On a completely different note, this is probably fodder for a separate post but instead I'll offer it here: isn't it amazing how many critics missed the boat on Lawrence of Arabia? I mean, Pauline Kael thought it was just a shallow spectacle. But Andrew Sarris' review is even worse. (I've been reading a lot of early 60s criticism lately).

Sarris' review grumbles that he prefers D.H. Lawrence to T.E. Lawrence, makes some half-hearted swipes at the film's historical accuracy, and then complains that too many movies are about masochistic males and he wants to see more pretty girls (I'm not kidding)!

I think a lot of smart people couldn't see the trees for the forest back then...their ability to engage with the work shut off when they saw the movie's form and marketing...oh, god another epic historical spectacle, spare me...and so they didn't allow their imaginations to be engaged. I mean, I love that movie on pan-and-scan VHS...these people were getting it on the big screen, an overwhelming vision, and they yawned!

Richard Bellamy said...

A great list that seems to include all the very interesting characters - and usually the interesting characters have something wrong with them - that's why Daniel Plainview made my list - also Ethan Edwards, who is on your list.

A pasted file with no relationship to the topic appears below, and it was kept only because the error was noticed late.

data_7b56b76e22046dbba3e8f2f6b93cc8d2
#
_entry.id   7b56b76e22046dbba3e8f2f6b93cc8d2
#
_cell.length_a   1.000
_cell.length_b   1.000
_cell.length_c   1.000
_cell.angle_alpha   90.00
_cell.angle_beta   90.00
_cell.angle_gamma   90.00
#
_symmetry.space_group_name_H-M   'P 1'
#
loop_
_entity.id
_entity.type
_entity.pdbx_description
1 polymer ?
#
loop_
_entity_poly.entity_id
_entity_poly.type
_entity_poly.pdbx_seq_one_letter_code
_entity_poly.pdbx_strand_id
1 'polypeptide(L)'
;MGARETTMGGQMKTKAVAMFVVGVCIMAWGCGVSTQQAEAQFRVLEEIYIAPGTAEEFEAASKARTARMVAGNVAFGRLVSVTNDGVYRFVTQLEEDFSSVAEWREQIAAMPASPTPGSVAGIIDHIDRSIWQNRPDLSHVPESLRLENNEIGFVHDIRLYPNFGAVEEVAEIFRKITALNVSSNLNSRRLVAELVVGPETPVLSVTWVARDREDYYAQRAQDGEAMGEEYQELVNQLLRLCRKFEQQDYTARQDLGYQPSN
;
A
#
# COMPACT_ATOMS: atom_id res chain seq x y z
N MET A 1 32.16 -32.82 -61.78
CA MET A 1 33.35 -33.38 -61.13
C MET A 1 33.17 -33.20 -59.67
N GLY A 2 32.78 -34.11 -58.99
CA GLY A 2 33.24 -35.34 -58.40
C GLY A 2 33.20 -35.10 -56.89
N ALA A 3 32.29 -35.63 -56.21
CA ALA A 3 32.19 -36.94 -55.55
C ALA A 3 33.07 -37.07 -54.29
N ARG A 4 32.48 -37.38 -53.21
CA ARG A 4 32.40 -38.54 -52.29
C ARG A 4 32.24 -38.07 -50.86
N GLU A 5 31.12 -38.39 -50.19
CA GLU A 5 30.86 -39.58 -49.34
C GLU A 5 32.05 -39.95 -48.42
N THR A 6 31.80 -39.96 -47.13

I love your inclusion of Scarlett O'Hara under sociopaths. I want to strangle her.

I considered Alex, Travis Bickle, and T.E. Lawrence, who is less a historical character than an examination of someone going off the deep end in a time of war.

I love your inclusion of the alien and HAL.

Fox said...

Sidney Falco is a great choice.

Sometimes I feel unsure about that movie, but I always find myself unable to take my eyes off the screen when it's on somewhere.

Joel Bocko said...

That's definitely true, hokahey - and isn't weird how the more sociopathic they are, the less your visceral frustration (I mean, do you really want to strangle Harry Lime, despite the far worse damage he does than Scarlett? It's totally a personal thing!).